Finance Work ‘Glacial’ wages growth shows few signs of relenting

‘Glacial’ wages growth shows few signs of relenting

wages growth december
ABS figures show Australia's wage-earners are still seeing little growth in their weekly pay packets. Photo: AAP
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Analysts say it could be a while before the “glacial pace” of Australia’s income growth offsets the property market slump in any meaningful way, with latest wage data further testing the Reserve Bank’s narrative on the health of the economy.

Wages inched up by a seasonally adjusted 0.5 per cent in the three months to December, according to Australian Bureau of Statistics figures released on Wednesday.

That was down marginally on the 0.6 per cent growth predicted.

A silver lining came in the private sector’s salary gains during 2018. At 2.3 per cent, it is the highest annual rate in four years.

Public sector wages grew by 2.5 per cent for the 12 month period.

Eyes will now turn to Thursday’s unemployment data, with JP Morgan analyst Tom Kennedy nominating jobs growth as a key to boosting employee compensation and in turn, spending.

“With the peak in GDP (gross domestic product) growth behind us, and some leading indicators of the labour market already slowing, this seems like a big ask,” he said.

The RBA has kept rates at a record low 1.5 per cent since August 2016.

Last week, it shifted from a bias toward rate hikes to a more neutral stance as Australia’s property market slows and business conditions, building approvals and retail sales cast a shadow over the domestic outlook.

On Tuesday, figures from the Foreign Investment Review Board put further pressure on the real estate slump. They showed overseas investment in Australian property plunged by 58 per cent year-on-year from $30 billion to $13 billion in the 2017-18 fiscal year – to their lowest level in nearly a decade.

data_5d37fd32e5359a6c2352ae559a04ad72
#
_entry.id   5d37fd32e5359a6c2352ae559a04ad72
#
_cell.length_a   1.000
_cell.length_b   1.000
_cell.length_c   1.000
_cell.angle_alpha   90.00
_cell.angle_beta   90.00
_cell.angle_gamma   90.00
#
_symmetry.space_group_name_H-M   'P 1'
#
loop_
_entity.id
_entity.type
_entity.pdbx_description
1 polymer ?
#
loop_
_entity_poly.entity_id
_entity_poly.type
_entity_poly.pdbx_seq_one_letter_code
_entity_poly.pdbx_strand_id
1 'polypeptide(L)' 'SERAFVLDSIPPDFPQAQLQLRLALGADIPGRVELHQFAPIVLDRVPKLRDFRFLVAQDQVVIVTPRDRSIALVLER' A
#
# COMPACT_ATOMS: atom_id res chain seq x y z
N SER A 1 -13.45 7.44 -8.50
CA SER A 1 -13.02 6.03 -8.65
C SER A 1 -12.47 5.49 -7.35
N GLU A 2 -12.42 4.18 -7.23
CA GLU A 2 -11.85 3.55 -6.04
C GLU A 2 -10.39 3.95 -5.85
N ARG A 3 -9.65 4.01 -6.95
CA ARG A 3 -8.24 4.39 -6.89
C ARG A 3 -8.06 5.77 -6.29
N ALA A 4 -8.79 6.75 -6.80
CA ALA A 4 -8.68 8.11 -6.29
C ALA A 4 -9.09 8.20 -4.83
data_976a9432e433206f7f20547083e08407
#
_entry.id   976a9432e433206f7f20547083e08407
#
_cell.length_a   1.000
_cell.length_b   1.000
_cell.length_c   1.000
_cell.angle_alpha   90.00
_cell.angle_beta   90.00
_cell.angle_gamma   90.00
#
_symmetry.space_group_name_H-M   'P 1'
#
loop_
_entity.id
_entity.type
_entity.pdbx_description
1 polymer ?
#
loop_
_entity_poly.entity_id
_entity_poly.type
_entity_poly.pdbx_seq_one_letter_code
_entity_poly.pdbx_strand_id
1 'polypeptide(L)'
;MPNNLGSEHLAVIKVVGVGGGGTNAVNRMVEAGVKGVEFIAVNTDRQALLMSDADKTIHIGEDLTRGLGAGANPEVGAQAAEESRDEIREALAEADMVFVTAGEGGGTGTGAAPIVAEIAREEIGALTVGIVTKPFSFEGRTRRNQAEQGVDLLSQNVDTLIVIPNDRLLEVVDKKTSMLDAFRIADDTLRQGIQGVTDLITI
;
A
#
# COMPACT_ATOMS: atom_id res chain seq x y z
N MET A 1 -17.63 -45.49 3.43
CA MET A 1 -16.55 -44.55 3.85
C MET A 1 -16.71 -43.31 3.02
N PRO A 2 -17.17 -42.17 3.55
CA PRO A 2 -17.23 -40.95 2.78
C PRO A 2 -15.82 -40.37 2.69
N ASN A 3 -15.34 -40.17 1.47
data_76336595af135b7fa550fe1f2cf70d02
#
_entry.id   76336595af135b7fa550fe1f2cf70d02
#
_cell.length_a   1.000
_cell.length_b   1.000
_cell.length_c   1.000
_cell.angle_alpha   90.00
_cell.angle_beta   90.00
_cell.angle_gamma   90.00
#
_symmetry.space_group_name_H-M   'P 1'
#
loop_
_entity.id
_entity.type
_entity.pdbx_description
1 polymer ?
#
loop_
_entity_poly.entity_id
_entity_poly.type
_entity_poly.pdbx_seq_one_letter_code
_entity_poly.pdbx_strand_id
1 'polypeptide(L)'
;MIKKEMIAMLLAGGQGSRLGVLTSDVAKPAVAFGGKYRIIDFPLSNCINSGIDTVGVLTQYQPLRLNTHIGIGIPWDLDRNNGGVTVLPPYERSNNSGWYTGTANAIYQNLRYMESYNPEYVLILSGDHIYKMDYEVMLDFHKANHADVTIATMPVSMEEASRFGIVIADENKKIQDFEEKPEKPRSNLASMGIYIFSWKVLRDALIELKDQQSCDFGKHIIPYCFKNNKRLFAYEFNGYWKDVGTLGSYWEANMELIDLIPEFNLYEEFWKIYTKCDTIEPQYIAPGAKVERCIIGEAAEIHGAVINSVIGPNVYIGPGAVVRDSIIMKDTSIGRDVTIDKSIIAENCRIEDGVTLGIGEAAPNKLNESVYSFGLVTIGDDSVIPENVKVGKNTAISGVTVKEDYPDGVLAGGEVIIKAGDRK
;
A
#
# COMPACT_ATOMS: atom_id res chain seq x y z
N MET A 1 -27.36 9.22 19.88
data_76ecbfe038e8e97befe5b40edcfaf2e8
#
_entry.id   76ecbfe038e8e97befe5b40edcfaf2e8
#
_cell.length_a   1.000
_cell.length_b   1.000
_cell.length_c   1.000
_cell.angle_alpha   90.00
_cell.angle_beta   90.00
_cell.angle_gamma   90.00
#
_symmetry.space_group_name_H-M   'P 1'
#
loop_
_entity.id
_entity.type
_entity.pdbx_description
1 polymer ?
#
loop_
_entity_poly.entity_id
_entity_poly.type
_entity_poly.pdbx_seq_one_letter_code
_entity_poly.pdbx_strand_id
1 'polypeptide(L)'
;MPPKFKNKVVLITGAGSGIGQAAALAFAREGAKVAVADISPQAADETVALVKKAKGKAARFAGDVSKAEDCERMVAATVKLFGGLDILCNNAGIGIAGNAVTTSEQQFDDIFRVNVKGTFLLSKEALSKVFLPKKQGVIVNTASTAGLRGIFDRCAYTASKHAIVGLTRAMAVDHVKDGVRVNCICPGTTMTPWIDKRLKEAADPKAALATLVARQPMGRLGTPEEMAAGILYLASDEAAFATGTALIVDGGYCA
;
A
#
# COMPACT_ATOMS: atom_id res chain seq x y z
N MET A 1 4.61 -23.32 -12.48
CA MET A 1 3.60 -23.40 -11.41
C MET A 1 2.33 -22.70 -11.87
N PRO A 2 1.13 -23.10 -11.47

CommSec senior economist Ryan Felsman said Australian pay packets were increasing at a glacial pace. However, skilled internet job vacancies were at near seven-year highs, signalling further job gains and competition for some workers.

“Jobs growth was strong last year and it is clear that Aussie businesses have become more focused on holding onto their most productive staff,” he said.

“Economists have been left scratching their heads as to why solid jobs growth isn’t translating into stronger wages growth for employees. Nobody seems to know why.”

Nonetheless, CommSec expected no change in official interest rates in the foreseeable future.

BIS Oxford Economics Chief Australia Economist Sarah Hunter said Wednesday’s wage data was particularly disappointing for the largest sectors of employment: construction, retail, and wholesale trade.

“With these sectors already struggling against headwinds from consumer spending [in the case of retail and wholesale] and the downturn in residential construction [in the case of construction], it will be some time yet before we see a significant acceleration in the pace of growth,” she said.

Australia’s unemployment rate hit a seven-year low of 5.0 per cent in December, but underemployment levels have left plenty of spare capacity to absorb.

The Aussie dollar dropped to 71.52 US cents in the five minutes after the wage data release on Wednesday but climbed back to 71.71 US cents by 13.15 AEDT.

-with AAP